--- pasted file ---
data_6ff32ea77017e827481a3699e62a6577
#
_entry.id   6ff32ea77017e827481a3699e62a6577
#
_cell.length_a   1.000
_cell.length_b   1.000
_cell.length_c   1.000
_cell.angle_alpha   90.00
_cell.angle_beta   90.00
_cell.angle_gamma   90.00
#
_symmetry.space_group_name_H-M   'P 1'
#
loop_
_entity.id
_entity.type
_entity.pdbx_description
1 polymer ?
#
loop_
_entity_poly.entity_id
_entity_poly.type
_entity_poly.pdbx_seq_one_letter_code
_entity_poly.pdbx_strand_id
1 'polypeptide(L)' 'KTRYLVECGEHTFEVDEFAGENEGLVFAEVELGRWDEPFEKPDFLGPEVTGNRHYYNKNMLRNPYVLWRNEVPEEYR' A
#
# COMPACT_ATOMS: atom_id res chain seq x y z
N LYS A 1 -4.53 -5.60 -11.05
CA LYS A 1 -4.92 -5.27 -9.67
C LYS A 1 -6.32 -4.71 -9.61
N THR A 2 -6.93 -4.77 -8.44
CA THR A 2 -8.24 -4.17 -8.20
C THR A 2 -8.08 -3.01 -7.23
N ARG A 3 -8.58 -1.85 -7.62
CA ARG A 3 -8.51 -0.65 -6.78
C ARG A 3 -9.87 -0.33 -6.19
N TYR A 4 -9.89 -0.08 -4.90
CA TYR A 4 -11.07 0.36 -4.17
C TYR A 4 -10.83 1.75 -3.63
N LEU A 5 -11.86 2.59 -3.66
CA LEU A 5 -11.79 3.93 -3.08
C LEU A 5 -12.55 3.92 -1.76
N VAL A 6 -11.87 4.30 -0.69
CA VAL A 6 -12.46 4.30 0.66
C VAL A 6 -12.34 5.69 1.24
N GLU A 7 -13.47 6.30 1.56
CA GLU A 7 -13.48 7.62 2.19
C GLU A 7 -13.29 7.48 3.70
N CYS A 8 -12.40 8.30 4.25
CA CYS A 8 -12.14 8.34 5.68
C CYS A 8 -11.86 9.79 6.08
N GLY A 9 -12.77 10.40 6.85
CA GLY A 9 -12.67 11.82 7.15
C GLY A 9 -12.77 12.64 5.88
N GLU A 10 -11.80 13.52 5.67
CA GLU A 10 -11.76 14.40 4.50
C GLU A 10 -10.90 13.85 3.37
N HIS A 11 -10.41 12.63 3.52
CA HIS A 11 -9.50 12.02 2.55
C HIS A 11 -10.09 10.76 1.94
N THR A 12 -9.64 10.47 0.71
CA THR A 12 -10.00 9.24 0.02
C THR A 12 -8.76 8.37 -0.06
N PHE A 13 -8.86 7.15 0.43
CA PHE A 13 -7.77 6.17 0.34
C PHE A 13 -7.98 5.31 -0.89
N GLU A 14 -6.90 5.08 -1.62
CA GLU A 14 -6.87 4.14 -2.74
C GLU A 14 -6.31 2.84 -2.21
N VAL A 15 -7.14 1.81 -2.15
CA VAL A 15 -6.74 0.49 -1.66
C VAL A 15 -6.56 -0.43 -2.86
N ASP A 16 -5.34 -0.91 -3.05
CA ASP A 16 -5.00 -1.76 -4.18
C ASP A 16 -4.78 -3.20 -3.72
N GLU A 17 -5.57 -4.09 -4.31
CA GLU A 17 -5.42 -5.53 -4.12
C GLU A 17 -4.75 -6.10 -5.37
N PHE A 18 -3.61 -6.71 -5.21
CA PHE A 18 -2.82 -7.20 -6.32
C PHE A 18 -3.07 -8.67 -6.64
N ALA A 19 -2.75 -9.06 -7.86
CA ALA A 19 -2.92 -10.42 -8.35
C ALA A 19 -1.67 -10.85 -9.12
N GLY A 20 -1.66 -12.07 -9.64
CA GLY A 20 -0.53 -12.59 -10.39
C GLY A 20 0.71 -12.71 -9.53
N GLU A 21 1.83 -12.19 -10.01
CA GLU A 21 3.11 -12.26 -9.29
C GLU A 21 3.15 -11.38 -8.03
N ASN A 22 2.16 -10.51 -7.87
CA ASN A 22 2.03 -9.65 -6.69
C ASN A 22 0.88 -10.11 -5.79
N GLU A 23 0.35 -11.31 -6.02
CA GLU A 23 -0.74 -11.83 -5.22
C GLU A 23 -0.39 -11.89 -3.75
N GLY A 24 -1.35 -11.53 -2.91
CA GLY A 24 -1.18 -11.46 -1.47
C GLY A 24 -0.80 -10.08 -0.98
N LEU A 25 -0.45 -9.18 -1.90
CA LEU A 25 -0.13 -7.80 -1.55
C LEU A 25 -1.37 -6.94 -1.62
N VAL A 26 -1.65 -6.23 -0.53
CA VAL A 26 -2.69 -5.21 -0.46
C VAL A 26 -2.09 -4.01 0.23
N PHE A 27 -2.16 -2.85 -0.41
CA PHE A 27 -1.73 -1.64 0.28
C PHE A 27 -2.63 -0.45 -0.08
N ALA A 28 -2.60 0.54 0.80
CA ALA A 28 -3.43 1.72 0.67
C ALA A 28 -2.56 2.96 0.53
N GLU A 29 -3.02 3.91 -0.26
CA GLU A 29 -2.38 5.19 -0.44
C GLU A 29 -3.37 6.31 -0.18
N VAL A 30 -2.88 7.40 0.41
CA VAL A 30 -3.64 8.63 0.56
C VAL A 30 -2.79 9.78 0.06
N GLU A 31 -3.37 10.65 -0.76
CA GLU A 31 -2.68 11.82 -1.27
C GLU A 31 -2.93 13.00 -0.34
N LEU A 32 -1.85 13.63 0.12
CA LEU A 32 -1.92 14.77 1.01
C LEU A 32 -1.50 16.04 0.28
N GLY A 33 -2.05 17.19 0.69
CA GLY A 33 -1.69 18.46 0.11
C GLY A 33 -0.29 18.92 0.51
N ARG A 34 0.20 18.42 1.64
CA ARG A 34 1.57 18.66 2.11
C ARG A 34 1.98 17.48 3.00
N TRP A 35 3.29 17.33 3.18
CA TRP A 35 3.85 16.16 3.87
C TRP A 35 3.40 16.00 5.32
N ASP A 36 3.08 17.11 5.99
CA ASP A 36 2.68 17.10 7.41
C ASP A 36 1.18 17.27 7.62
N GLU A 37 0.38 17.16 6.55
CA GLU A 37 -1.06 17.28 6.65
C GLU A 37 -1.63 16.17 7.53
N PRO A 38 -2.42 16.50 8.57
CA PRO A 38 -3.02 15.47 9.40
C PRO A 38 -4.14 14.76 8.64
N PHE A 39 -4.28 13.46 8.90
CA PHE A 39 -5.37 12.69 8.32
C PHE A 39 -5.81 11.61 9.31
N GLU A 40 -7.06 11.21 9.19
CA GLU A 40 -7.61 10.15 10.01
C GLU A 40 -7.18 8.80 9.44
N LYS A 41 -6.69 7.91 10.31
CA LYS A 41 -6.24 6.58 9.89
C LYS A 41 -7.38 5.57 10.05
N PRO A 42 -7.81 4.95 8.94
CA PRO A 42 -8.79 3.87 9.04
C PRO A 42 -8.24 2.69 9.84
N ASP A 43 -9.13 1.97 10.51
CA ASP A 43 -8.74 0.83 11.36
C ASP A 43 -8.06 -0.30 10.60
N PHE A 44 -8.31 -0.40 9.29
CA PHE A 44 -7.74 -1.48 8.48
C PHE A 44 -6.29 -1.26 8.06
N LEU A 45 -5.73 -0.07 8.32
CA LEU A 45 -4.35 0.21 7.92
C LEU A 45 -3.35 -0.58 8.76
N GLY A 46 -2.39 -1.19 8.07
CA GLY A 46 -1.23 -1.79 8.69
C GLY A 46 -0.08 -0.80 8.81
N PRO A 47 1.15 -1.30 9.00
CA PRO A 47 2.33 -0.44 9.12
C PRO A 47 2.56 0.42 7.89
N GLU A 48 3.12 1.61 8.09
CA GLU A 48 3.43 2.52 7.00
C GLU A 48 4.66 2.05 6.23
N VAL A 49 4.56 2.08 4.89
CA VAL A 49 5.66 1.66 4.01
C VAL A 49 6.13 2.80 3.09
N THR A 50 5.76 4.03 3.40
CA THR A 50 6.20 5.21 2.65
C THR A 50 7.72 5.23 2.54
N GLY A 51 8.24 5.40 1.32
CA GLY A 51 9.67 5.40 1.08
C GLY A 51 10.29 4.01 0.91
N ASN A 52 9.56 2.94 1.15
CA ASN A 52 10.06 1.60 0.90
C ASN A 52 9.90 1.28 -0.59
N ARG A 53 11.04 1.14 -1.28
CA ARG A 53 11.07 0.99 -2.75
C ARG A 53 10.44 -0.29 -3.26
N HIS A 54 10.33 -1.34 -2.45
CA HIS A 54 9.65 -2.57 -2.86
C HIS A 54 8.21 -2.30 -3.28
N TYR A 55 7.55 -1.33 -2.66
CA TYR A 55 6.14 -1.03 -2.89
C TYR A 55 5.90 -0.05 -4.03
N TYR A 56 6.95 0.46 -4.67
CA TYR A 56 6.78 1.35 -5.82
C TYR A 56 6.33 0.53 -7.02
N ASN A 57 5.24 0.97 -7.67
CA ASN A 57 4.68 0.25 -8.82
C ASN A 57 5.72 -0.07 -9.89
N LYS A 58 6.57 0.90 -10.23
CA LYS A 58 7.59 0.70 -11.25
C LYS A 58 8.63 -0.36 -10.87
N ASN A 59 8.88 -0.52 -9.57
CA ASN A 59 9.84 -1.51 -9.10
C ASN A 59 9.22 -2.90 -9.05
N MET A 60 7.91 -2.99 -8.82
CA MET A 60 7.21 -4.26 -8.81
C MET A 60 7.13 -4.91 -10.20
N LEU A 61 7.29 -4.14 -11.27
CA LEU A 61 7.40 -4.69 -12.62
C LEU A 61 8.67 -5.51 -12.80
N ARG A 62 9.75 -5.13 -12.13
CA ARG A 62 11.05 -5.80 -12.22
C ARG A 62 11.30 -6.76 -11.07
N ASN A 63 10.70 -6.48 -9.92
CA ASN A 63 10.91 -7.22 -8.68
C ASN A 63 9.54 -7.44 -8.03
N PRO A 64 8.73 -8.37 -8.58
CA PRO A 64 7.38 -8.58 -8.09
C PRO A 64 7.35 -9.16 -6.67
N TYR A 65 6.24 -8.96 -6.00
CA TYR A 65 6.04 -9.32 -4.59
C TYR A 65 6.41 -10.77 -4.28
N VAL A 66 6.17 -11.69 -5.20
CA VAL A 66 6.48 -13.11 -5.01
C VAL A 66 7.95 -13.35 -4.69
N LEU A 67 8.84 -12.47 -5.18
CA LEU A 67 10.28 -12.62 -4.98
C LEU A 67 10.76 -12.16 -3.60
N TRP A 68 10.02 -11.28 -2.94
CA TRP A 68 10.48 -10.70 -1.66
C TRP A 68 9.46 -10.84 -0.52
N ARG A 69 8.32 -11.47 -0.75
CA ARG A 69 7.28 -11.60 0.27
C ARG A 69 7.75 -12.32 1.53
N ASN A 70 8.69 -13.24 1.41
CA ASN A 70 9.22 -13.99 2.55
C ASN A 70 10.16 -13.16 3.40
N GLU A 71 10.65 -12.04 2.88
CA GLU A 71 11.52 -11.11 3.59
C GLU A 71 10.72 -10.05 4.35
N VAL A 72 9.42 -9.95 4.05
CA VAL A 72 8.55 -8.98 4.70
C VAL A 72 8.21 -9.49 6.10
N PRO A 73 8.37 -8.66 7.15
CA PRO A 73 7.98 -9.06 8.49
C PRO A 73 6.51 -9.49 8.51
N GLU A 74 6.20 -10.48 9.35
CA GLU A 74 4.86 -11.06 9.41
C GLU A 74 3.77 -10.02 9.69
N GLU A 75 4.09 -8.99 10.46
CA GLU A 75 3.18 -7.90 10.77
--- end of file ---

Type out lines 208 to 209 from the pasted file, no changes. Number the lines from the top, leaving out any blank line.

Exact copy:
N LEU A 61 7.29 -4.14 -11.27
CA LEU A 61 7.40 -4.69 -12.62